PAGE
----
ASAP is committed to accelerating the pace of discovery and informing a path to a cure for Parkinson’s disease through collaboration, research-enabling resources, and data sharing. We’ve created this catalog to showcase the research outputs and tools developed by ASAP-funded programs.
LRRK2 RCKW protein purification
Protein purification protocol for tag-less LRRK2RCKW as done by Leschziner and Reck-Peterson Labs. Same protocol can be used to purify LRRK1RCKW as well. Original protocol by David Snead. Modified by Yu Xuan Lin and Mariusz Matyszewski for publication.
Rab8a expression and purification
Recombinant Rab8a expression and purification protocol as used by the Leschziner and Reck-Peterson Labs.
PKC isoforms activate LRRK1 kinase by phosphorylating conserved residues (Ser1064, Ser1074, and Thr1075) within the CORB GTPase domain
Leucine-rich-repeat-kinase 1 (LRRK1) and its homologue LRRK2 are multidomain kinases possessing a ROC-CORA-CORB containing GTPase domain and phosphorylate distinct Rab proteins. LRRK1 loss of function mutations cause the bone disorder osteosclerotic metaphyseal dysplasia, whereas LRRK2 missense mutations that enhance kinase activity cause PD. Here, the authors study the mechanism controlling LRRK1 activity and reveal a novel unexpected activation mechanism. View preprint.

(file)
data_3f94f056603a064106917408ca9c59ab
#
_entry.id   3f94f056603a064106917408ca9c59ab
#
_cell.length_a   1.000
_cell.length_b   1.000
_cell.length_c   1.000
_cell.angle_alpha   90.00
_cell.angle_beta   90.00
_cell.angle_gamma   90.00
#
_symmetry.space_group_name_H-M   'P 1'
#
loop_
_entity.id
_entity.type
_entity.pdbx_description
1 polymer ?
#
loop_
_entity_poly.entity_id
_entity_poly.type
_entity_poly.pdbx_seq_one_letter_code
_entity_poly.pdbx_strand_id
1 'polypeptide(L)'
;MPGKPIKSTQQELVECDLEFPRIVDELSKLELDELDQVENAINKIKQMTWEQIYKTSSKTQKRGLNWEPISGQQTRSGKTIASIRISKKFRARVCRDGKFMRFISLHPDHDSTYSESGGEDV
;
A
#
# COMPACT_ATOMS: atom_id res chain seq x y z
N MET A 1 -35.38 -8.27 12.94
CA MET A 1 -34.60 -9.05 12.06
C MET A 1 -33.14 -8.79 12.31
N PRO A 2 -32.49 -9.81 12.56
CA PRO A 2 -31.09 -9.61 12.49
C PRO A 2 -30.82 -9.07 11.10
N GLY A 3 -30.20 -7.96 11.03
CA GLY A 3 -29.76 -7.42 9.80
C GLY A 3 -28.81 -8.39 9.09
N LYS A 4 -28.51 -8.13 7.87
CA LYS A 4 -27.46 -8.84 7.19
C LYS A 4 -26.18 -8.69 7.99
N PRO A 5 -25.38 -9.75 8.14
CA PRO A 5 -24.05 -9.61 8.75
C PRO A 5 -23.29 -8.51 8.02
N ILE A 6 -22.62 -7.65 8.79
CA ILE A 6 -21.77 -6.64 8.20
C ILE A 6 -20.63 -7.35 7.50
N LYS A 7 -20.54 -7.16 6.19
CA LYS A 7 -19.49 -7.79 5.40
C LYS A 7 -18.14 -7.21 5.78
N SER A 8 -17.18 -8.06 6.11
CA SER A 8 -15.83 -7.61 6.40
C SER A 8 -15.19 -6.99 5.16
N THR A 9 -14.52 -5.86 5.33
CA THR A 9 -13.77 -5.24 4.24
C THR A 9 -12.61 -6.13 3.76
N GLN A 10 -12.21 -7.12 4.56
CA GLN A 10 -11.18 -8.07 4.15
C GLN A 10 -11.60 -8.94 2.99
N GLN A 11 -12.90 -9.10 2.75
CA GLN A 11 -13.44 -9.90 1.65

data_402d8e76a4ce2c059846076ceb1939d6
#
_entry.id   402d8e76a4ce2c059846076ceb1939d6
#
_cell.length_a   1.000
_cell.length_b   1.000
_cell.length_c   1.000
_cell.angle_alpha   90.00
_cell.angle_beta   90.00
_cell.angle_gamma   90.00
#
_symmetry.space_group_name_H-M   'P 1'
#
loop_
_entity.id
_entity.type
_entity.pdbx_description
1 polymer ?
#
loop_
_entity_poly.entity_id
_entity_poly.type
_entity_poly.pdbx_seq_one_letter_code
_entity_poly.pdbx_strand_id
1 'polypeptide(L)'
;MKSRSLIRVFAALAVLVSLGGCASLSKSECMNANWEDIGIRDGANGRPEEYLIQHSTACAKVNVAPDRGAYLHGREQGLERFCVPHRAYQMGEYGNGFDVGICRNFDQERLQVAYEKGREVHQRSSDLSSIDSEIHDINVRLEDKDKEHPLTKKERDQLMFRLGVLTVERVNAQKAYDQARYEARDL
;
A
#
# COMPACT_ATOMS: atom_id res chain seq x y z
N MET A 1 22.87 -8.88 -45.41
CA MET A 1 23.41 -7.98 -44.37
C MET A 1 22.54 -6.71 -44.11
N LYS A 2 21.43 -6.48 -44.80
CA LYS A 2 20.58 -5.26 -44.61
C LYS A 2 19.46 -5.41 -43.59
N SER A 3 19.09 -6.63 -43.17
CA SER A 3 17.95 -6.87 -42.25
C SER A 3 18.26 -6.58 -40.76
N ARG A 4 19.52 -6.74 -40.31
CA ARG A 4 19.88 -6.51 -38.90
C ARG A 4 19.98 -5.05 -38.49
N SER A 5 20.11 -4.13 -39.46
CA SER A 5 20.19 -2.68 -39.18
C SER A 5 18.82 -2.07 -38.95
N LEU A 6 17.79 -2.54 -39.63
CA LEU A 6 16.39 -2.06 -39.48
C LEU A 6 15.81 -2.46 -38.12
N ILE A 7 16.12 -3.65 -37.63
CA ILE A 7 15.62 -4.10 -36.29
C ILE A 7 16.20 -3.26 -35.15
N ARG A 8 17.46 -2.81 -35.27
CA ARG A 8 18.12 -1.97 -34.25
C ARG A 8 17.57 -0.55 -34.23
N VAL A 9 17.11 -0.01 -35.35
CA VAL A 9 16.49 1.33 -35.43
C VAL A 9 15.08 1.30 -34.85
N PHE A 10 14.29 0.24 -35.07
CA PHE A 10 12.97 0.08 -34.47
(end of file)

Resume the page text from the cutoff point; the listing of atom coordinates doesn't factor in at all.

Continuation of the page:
Published: PKC isoforms activate LRRK1 kinase by phosphorylating conserved residues (Ser1064, Ser1074, and Thr1075) within the CORB GTPase domain
Published: This study describes how PKC isoforms are able to phosphorylate LRRK1 at three sites in a key regulatory domain of the protein (GTPase domain) inducing LRRK1’s kinase activity. Interestingly, this is not seen with the PD-associated LRRK2, suggesting that PKC isoforms do not regulate LRRK2. View original preprint.
Preparation of LRRK2 RCKW cryo-EM grids
This is Leschziner’s Lab updated protocol for making cryo-EM grids for LRRK2 RCKW. This protocol, when using lower protein concentration, results in better monomer and dimer formation than the old protocol.
Structural basis for Parkinson’s Disease-linked LRRK2’s binding to microtubules
Preprint: LRRK2 mutations are a common cause of familial PD. In some circumstances, LRRK2 co-localizes with microtubules. The authors report a cryo-electron microscopy structure of the catalytic half of LRRK2, containing its kinase (closed conformation) and GTPase domains, bound to microtubules. Further, they identified amino acids that mediate microtubule binding.
Structural Biology of LRRK2 and its Interaction with Microtubules
Review: This review focuses on new insights into the stucture of LRRK2’s cytosolic and microtubule-bound forms and challenges going forward.
Insect Cell Protocol for LRRK1 and LRRK2 Expression
Protocol for expressing LRRK1 and LRRK2 in insect cells.
LRRK2 microtubule sedimentation binding assay
Assay to determine LRRK2 protein binding to microtubules.
LRRK2RCKW Widefield fluorescence microtubule binding assay
This assay uses TMR labeled LRRK2 or LRRK1 RCKW to measure binding to microtubules in vitro